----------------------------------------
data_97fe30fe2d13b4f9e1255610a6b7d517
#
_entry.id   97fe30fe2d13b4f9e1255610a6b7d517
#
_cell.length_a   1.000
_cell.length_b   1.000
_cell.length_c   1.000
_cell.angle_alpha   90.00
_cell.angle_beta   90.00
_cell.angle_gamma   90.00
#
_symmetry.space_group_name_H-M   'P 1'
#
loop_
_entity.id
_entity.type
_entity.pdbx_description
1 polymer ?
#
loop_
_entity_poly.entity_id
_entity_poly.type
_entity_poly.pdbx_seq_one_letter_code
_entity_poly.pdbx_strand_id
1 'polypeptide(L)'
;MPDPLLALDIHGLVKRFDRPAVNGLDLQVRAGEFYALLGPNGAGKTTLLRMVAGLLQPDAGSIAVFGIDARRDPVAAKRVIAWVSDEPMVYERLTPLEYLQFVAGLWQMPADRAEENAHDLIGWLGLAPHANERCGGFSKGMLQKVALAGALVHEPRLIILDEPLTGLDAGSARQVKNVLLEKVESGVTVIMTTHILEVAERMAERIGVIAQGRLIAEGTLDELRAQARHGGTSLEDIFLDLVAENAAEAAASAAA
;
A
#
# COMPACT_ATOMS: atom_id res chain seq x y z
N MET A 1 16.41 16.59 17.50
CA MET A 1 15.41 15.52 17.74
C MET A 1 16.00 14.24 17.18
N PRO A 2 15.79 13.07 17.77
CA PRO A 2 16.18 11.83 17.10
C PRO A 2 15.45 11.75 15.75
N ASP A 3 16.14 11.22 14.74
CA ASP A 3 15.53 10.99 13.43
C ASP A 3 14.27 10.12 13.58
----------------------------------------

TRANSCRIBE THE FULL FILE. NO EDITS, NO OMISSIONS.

data_97fe30fe2d13b4f9e1255610a6b7d517
#
_entry.id   97fe30fe2d13b4f9e1255610a6b7d517
#
_cell.length_a   1.000
_cell.length_b   1.000
_cell.length_c   1.000
_cell.angle_alpha   90.00
_cell.angle_beta   90.00
_cell.angle_gamma   90.00
#
_symmetry.space_group_name_H-M   'P 1'
#
loop_
_entity.id
_entity.type
_entity.pdbx_description
1 polymer ?
#
loop_
_entity_poly.entity_id
_entity_poly.type
_entity_poly.pdbx_seq_one_letter_code
_entity_poly.pdbx_strand_id
1 'polypeptide(L)'
;MPDPLLALDIHGLVKRFDRPAVNGLDLQVRAGEFYALLGPNGAGKTTLLRMVAGLLQPDAGSIAVFGIDARRDPVAAKRVIAWVSDEPMVYERLTPLEYLQFVAGLWQMPADRAEENAHDLIGWLGLAPHANERCGGFSKGMLQKVALAGALVHEPRLIILDEPLTGLDAGSARQVKNVLLEKVESGVTVIMTTHILEVAERMAERIGVIAQGRLIAEGTLDELRAQARHGGTSLEDIFLDLVAENAAEAAASAAA
;
A
#
# COMPACT_ATOMS: atom_id res chain seq x y z
N MET A 1 16.41 16.59 17.50
CA MET A 1 15.41 15.52 17.74
C MET A 1 16.00 14.24 17.18
N PRO A 2 15.79 13.07 17.77
CA PRO A 2 16.18 11.83 17.10
C PRO A 2 15.45 11.75 15.75
N ASP A 3 16.14 11.22 14.74
CA ASP A 3 15.53 10.99 13.43
C ASP A 3 14.27 10.12 13.58